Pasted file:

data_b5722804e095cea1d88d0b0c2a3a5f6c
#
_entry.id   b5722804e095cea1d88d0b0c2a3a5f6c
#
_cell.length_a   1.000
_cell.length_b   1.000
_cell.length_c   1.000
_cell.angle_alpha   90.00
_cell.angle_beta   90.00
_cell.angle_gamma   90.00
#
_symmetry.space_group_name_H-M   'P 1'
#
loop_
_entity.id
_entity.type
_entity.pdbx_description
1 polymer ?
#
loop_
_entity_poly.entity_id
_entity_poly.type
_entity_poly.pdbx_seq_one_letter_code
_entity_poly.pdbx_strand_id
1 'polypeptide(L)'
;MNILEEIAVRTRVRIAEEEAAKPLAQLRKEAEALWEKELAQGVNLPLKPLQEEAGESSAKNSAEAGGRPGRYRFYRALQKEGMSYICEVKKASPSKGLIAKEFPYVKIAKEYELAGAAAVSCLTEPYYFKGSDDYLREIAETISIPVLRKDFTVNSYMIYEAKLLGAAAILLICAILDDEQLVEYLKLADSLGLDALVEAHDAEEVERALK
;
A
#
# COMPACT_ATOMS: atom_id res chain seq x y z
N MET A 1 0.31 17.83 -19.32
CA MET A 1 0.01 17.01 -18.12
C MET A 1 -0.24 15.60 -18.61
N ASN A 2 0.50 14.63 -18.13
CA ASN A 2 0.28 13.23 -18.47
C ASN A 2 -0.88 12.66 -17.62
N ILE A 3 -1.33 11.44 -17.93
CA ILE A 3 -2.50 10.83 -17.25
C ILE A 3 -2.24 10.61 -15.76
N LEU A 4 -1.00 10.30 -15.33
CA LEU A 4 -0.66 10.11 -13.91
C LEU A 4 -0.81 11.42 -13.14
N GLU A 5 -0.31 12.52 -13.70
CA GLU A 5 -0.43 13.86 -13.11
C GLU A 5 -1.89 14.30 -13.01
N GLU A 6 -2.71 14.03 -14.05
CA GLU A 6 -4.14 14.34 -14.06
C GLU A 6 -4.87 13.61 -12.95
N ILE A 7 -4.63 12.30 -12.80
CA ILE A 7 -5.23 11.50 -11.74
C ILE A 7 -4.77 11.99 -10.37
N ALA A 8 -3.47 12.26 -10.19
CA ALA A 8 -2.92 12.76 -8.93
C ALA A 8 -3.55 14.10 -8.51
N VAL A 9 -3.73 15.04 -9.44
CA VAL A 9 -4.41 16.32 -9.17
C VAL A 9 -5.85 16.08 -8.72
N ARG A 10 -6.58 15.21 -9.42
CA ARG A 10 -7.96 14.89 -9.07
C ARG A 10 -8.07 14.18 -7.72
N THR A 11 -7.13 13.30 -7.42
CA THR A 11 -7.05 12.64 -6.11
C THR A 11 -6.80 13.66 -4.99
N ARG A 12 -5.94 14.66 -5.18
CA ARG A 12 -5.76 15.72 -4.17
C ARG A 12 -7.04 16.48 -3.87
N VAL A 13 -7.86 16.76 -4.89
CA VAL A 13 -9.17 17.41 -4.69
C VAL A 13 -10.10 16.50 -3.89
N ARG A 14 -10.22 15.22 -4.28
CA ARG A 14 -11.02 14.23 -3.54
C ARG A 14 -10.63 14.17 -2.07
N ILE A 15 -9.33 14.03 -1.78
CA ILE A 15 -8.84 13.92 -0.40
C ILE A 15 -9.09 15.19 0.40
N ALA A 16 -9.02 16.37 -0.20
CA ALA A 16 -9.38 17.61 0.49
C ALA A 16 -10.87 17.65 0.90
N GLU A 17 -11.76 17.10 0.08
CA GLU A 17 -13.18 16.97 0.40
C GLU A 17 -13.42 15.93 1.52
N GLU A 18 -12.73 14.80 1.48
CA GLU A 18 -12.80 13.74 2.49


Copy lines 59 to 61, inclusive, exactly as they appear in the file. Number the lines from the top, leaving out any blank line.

CA ARG A 10 -7.96 14.89 -9.07
C ARG A 10 -8.07 14.18 -7.72
N THR A 11 -7.13 13.30 -7.42